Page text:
What China sees in Clinton's visit to Burma (Myanmar)

Secretary of State Hillary Clinton says her visit to Burma (Myanmar) Wednesday is to gauge political reforms there. But China is concerned it could be part of a strategic plan to fence in Beijing.

Saul Loeb/Reuters
US Secretary of State Hillary Clinton walks from her airplane upon her arrival in Naypyidaw, Burma (Myanmar).

US Secretary of State Hillary Clinton arrived in Burma (Myanmar) on Wednesday after President Obama said he saw “flickers of progress” toward democracy in the isolated and impoverished nation.

Many Chinese observers, however, see something else in the visit: another step in a strategic plan by Washington to fence Beijing in, as the United States increasingly turns its diplomatic attention to Asia.

US officials insist Ms. Clinton is in Burma to further political reforms by the new nominally civilian government. “It’s about … trying to seize an opportunity,” said State Department spokesman Mark Toner earlier this week. “This visit to Burma is not about our relationship with China.”

The Chinese government says it welcomes this approach. “We believe that Myanmar and relevant Western countries should enhance contacts … on the basis of mutual respect,” Chinese Foreign Ministry spokesman Hong Lei said on Wednesday. “We hope these actions will be conducive to the stability and development of Myanmar.”

Masked concerns

Such statements, however, mask undoubted concerns. “As Washington shifts its strategic focus to the Asia-Pacific region, there is more than meets the eye to Clinton’s visit to Burma,” argued an article in Wednesday’s “Liberation Daily,” a paper published by the Chinese military that was circulated by the state-run Xinhua news agency.

Clinton’s visit, the first to Burma by a US secretary of State since John Foster Dulles went to Rangoon in 1955, comes on the heels of Mr. Obama’s nine-day swing through the Asia-Pacific region. He used that journey to announce a US “pivot” away from winding-down wars in Iraq and Afghanistan and toward east Asia.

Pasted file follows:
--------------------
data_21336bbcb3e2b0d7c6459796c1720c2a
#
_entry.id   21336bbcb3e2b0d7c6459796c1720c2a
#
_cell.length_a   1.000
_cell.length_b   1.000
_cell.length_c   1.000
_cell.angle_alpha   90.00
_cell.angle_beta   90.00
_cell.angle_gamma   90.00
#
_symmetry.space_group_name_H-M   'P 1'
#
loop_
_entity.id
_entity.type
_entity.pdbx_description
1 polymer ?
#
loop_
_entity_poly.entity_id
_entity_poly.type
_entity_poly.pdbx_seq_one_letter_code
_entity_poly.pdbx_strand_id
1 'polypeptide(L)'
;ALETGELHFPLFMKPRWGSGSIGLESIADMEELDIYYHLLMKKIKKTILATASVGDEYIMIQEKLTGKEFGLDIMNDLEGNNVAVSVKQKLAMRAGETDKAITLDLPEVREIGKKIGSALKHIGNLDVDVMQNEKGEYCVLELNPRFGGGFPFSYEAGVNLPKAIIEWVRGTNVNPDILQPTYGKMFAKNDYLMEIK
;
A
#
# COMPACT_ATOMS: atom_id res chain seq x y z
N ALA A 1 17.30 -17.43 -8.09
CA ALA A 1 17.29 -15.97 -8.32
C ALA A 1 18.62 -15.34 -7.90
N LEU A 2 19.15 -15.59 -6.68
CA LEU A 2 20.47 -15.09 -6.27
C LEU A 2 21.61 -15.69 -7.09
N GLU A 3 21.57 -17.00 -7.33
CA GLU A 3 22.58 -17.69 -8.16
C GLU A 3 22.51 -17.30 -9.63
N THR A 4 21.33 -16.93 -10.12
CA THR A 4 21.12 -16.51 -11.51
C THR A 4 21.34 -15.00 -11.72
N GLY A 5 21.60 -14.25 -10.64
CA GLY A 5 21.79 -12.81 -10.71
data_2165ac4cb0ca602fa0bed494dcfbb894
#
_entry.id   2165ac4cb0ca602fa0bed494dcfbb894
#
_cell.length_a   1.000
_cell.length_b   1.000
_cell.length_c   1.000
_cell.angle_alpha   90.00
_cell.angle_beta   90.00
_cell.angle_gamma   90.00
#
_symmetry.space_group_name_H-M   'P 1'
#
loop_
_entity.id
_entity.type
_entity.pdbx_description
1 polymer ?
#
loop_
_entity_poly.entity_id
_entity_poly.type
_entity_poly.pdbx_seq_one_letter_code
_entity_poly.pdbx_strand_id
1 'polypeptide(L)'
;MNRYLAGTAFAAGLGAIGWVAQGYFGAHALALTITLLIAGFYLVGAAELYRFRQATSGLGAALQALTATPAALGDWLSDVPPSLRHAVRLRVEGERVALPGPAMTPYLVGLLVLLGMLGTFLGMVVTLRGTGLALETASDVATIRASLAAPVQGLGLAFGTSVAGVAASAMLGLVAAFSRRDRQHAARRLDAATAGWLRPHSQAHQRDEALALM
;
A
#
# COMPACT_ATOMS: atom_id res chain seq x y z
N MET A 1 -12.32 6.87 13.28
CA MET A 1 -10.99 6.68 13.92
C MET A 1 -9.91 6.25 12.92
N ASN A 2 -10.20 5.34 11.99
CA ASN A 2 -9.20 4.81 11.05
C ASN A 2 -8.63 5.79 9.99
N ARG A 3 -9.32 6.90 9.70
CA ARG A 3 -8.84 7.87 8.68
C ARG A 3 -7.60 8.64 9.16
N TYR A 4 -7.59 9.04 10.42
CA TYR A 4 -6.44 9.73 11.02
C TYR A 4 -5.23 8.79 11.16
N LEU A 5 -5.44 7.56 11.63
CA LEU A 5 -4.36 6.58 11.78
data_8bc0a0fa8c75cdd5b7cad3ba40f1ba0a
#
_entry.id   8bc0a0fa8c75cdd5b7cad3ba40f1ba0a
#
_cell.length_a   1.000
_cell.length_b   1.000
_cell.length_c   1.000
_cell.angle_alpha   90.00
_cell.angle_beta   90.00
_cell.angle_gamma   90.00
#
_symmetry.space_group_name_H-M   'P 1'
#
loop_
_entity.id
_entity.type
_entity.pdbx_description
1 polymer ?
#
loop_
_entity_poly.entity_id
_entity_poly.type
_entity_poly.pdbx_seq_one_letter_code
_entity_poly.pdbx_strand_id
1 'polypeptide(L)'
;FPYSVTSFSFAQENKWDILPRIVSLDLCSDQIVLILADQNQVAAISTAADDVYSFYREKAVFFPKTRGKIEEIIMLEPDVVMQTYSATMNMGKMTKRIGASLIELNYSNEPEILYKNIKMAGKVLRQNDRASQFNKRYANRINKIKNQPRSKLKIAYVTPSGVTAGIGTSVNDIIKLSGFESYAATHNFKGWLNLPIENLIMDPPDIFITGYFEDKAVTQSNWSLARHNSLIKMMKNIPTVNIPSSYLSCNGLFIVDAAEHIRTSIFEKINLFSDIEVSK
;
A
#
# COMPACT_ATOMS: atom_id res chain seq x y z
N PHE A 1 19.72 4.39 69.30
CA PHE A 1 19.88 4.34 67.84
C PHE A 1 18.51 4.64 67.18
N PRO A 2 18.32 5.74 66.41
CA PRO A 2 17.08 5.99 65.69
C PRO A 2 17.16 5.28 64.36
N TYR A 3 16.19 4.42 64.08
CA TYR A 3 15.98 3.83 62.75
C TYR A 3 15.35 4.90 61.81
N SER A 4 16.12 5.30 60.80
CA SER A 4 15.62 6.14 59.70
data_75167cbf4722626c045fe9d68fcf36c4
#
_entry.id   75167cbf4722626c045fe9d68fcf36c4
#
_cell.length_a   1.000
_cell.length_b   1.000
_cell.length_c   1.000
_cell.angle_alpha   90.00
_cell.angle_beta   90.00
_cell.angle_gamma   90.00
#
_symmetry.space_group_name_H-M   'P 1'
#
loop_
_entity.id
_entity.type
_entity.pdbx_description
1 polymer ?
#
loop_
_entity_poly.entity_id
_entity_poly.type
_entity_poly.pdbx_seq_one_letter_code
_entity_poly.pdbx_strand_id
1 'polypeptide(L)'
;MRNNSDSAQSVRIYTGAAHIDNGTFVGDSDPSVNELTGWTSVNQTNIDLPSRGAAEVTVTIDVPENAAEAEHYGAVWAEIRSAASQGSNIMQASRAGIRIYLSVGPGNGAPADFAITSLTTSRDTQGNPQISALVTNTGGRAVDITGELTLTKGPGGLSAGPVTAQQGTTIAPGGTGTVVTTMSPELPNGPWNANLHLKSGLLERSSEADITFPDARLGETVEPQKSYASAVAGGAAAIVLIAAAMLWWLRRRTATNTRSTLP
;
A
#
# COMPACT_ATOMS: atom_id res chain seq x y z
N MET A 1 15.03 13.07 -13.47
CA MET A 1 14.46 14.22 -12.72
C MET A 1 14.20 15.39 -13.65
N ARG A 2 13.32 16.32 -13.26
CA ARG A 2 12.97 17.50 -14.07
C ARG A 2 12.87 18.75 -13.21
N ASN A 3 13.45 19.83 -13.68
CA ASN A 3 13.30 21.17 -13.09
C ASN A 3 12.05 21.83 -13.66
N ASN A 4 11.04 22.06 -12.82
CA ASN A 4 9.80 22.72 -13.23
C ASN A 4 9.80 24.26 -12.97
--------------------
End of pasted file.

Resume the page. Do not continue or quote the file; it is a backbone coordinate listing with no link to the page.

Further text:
“The US is here to stay,” he said bluntly.

That tour, and Obama’s announcement that US Marines will be based in northern Australia, were seen around Asia, and in Beijing, as aimed at countering China’s growing regional ambitions.

Those ambitions have worried some southeast Asian nations, especially those that have territorial disputes with China over islands and waters in the South China Sea thought to be rich in oil and gas. They have welcomed renewed US involvement, and Washington’s insistence that it has an interest in ensuring freedom of navigation in waters that China claims.

Burma has no such dispute with Beijing, but its new rulers appear to be tiring of Beijing’s warm embrace and seeking to reduce the country’s economic and political dependence on its huge northern neighbor by cultivating ties with Washington.

Washington’s response to those overtures makes it “seem like the US is undermining China’s foundations in Asia one by one,” warned an editorial in Wednesday’s Chinese-language edition of the Global Times, an official paper that often voices opinions on the nationalist end of the permitted spectrum of public debate in China.

The paper’s English-language edition suggested in another editorial that “China has no resistance toward Myanmar seeking improved relationship with the West, but it will not accept this while seeing its interests stamped on.”

'To contain China?'

Meanwhile, the ruling Communist party’s official organ, the People’s Daily, published a strongly worded article on its website Tuesday by a prominent military commentator accusing the US of “positioning pieces and forces on China’s periphery, and the intent is very clear – this is aimed at China, to contain China.”

“China has not provoked US interests, so what are you doing running to Asia to encircle China?” asked Maj. Gen. Luo Yuan rhetorically in the article.

Such concerns are likely to be deepened by recent signs that the US, Australia, and India may be renewing efforts to create a security pact. Australian Foreign Minister Kevin Rudd told the Australian Financial Review on Wednesday that he backed the idea, and that “the response from the Indian government has really been quite positive.”

China’s response to the suggestion was muted. “We hope that countries in the region will do more to promote regional peace and development,” was all that spokesman Mr. Hong would say on Wednesday. 

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